Thursday, May 29, 2014

The Second Time Around (Part 2) - Self-Publishing a Second Time

Guest post by Lance Charnes


Last time, I talked about the things that didn’t change between publishing my first novel (Doha 12) and my second one (South). Some things were just fine the way they were, while others really should’ve changed – sometimes in a big way – but didn’t.

What did change in that one-year interval? Glad you asked.

Things That Changed for the Better

I’ve gained some more beta readers from Doha 12, so this time I could get feedback from more people faster. This is a good thing. In order to get South out within the one-year window I’d set for myself, I didn’t have time to put the whole thing through my critique group, something that made me more than a little nervous. My new network of beta readers gave me enough good feedback that I came out reasonably confident that South held together to the end.

I waited months before I finally submitted Doha 12 to Midwest Book Review, a legitimate (i.e. not pay-to-play) review outlet that actually carries some weight with librarians. I used my MBR review to place Doha 12 in several libraries. This time, I catapulted copies of South to MBR as soon as I had a couple good reviews to tout.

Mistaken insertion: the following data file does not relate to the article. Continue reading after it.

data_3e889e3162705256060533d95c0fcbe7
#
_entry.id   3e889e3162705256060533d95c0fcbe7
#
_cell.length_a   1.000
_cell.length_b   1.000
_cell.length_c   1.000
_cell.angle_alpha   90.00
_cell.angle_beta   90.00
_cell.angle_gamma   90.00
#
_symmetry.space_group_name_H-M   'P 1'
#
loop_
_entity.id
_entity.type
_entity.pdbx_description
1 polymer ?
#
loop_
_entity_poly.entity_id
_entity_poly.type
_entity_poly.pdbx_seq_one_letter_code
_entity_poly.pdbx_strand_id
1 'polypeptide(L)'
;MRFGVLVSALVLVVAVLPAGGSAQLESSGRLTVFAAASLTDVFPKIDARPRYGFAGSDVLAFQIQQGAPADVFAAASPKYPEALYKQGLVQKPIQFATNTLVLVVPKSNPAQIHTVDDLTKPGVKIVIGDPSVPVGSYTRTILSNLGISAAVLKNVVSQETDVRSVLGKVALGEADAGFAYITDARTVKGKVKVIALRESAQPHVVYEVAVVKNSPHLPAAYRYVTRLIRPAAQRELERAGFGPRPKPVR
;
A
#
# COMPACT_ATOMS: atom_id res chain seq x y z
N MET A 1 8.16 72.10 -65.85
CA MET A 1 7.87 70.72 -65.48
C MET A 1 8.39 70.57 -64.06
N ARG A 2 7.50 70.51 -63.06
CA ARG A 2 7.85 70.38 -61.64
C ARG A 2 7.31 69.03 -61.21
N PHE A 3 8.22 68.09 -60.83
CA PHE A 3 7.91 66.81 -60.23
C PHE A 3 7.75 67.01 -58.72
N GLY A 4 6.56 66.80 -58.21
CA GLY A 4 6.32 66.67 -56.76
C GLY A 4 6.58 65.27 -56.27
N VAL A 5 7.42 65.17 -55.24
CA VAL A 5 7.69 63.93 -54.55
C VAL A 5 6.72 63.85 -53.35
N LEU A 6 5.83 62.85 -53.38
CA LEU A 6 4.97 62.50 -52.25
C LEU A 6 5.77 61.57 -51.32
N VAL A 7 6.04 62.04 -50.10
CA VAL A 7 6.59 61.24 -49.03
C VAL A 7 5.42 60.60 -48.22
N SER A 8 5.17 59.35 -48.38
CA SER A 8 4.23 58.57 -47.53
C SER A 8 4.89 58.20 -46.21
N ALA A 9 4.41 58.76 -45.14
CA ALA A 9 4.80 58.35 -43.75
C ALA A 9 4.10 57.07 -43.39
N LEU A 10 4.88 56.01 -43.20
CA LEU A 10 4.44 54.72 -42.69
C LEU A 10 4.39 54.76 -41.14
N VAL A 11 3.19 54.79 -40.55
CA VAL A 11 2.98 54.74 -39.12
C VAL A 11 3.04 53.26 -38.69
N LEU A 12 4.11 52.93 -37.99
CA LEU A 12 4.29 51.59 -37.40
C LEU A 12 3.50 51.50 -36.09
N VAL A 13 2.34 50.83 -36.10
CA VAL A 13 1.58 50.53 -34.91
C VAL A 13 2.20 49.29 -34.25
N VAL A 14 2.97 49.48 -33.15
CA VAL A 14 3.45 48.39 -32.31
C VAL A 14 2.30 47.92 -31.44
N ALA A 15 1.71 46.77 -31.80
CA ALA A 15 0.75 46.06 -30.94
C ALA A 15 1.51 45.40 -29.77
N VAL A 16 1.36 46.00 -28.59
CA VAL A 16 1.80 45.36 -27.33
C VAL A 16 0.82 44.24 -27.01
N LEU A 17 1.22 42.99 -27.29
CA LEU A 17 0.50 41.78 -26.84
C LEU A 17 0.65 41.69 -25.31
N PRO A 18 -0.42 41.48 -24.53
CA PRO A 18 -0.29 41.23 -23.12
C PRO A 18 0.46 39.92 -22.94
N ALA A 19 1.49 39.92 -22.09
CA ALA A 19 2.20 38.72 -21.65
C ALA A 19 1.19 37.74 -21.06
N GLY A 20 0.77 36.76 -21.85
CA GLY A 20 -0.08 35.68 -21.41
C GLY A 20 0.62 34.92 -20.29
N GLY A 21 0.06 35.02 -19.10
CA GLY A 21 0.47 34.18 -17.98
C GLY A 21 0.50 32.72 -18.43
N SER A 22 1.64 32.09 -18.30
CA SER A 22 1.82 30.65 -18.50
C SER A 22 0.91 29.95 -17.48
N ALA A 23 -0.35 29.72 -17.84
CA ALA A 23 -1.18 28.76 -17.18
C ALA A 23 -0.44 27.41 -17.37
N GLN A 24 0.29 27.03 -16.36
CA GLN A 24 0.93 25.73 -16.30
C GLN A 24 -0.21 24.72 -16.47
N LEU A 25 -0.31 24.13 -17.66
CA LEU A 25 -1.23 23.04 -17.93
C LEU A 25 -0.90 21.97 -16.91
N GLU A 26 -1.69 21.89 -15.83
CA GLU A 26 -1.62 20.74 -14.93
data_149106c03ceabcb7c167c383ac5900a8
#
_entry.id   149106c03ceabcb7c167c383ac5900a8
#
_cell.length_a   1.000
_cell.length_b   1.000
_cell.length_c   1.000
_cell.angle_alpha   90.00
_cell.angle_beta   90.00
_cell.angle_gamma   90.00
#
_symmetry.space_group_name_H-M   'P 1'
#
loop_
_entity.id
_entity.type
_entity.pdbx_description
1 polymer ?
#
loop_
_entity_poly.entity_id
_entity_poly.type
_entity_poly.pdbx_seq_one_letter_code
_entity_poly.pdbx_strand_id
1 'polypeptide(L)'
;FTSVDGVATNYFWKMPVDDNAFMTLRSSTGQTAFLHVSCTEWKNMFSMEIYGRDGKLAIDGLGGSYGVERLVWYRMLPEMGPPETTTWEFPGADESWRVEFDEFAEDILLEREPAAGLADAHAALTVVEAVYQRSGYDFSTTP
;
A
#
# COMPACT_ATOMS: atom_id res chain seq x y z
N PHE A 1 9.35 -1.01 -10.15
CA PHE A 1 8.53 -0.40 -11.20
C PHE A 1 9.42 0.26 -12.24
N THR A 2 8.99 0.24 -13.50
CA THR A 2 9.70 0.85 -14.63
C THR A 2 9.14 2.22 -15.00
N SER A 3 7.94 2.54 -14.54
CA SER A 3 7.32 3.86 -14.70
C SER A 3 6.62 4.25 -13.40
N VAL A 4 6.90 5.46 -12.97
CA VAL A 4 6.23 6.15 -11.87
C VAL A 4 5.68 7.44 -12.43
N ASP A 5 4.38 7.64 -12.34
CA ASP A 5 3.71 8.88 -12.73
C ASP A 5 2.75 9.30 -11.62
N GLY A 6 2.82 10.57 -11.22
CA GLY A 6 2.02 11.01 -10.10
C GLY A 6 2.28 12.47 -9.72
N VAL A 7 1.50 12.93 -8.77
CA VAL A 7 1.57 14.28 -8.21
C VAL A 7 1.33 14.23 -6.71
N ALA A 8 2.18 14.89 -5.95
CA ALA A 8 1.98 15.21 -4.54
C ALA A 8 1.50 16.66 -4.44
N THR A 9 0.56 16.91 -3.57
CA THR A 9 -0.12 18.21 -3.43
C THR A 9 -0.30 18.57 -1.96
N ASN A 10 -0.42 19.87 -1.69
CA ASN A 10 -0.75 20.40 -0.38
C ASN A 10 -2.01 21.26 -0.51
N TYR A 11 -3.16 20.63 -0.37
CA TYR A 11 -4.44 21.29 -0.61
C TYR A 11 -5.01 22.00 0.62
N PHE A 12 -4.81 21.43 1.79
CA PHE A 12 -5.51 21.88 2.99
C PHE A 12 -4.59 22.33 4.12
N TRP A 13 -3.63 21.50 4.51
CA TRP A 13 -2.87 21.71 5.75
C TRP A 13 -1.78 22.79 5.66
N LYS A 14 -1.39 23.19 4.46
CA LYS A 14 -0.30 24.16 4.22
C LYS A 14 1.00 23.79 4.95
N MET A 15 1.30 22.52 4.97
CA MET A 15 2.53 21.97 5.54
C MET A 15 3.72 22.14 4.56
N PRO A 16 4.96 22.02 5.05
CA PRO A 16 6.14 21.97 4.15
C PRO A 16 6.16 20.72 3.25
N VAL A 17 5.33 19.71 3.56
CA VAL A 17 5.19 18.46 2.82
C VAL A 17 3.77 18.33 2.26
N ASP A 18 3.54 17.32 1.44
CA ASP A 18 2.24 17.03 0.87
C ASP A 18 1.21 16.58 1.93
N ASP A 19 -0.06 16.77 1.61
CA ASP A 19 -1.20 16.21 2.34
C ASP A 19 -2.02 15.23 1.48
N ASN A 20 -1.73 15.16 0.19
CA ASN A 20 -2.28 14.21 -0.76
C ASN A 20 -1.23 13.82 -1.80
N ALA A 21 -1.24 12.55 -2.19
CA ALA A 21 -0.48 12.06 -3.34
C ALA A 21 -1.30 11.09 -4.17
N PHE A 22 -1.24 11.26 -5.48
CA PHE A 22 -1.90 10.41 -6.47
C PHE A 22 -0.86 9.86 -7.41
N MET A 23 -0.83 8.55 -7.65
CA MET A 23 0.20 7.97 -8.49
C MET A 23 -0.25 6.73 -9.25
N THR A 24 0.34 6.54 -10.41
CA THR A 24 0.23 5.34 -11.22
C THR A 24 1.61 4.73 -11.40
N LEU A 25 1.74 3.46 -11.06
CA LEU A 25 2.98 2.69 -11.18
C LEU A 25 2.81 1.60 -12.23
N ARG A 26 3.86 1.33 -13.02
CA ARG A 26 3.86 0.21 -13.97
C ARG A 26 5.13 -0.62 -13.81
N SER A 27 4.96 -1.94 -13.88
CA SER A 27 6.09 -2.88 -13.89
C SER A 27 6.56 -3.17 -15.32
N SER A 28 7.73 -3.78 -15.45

One of those reviews was from Macmillan’s Criminal Element, a mystery/thriller-oriented blog to which I started contributing shortly after Doha 12 came out. Not only is it good exposure, but I was able to get South reviewed for their Fresh Meat feature. This meant several thousand readers were exposed to a very nice and lengthy review on launch day. You can’t buy that kind of publicity if you’re an indie author.

While flogging Doha 12, I discovered a couple promotional sites that seem promising.
·      eBookBargainsUK is actually eBook Bargains Everywhere but the U.S., with newsletters going to Latin America, Asia, Africa, and various European nations; it also runs links to non-‘Zon outlets. The associated blog boosts e-book outlets all over the world, and while it veers into breathlessness, I’ve used the info to locate my books in places I’d never otherwise know about.
·      Kindle Books and Tips is the only paid-ad placement on which I’ve broken even or profited – twice. It’s a combo website/newsletter/tweet-and-Facebook operation with a potentially large reach and very reasonable ad rates. It is, unfortunately, Kindle-centric, and most of its readership is in the U.S. Still, I’ll be slamming South in there once it keeps enough ‘Zon reviews (see Why Did That Have to Change?).